China Finally Lands Its Mysterious Spaceplane After Nearly 300 Days in Orbit

China Finally Lands Its Mysterious Spaceplane After Nearly 300 Days in Orbit

The long, drawn-out saga of China’s latest spaceplane mission has come to an end, with the reusable vehicle completing a second secretive mission that lasted much longer than its first flight.

China’s spacecraft landed on Monday at the Jiuquan launch centre, according to the China Aerospace Science and Technology Corporation. The uncrewed spaceplane returned to its launch site in northwest China after spending 276 days parked in Earth’s orbit. Chinese state-run media has dubbed the mission a success, with CGTN writing that the spaceplane’s recent flight marks an “important breakthrough in reusable spacecraft technology research.”

There’s still very little information about the mission itself, including what exactly it was up to while in orbit. In November 2022, the United States Space Force’s 18th Space Defence Squadron tracked an object that may have been ejected from the spaceplane. While the exact identity of the mysterious object remains unconfirmed, experts believe it may have been a satellite used to observe the spaceplane itself.

The experimental spacecraft launched on August 5, 2022 as a classified payload on board a Long March 2F carrier rocket. The spaceplane’s first launch happened back in 2020, when it stayed in orbit for only two days before landing back on Earth.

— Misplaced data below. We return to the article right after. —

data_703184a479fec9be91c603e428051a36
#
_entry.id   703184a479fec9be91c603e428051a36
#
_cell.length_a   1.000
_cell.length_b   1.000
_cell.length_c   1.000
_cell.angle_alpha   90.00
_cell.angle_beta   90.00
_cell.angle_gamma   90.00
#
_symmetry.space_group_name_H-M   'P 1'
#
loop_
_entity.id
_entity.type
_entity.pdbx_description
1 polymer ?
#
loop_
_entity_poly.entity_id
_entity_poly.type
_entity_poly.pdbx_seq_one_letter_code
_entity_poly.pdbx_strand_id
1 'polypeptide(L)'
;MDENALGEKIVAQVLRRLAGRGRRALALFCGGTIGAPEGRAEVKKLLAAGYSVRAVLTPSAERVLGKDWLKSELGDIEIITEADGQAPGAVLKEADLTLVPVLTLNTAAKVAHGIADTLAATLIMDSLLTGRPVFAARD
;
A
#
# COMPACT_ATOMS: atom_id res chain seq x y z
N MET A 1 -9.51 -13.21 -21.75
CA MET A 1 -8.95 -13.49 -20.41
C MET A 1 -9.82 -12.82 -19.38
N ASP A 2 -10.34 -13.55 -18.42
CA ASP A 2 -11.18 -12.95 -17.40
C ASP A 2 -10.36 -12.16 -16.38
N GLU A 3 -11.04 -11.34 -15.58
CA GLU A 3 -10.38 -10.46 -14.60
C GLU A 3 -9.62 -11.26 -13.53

For its second time in orbit, the spacecraft flew at a higher altitude and for a much longer period of time. Shortly after it launched, the spaceplane stayed at an orbit of about 346 km by 369 miles (346 kilometers by 593 kilometers) inclined at 50 degrees above the equator.

China’s spaceplane is a product of the China Academy of Launch Vehicle Technology, a state-owned manufacturer that makes both civilian and military space launch vehicles. The idea is to have a hybrid aeroplane-spacecraft vehicle that launches to space onboard a traditional vertical rocket. The spaceplane operates like a regular aircraft in Earth’s atmosphere and a spacecraft in space, allowing the reusable vehicle to complete missions in space and then return to the surface where it performs a horizontal landing.

The U.S. Space Force has its own spaceplane; the Boeing X-37 launched in May 2020 for its sixth test flight and landed back on Earth in November 2022 after spending more than two years in orbit. That’s a much longer time than China’s own spaceplane, but the experimental vehicle is now racking up time in orbit with each flight.

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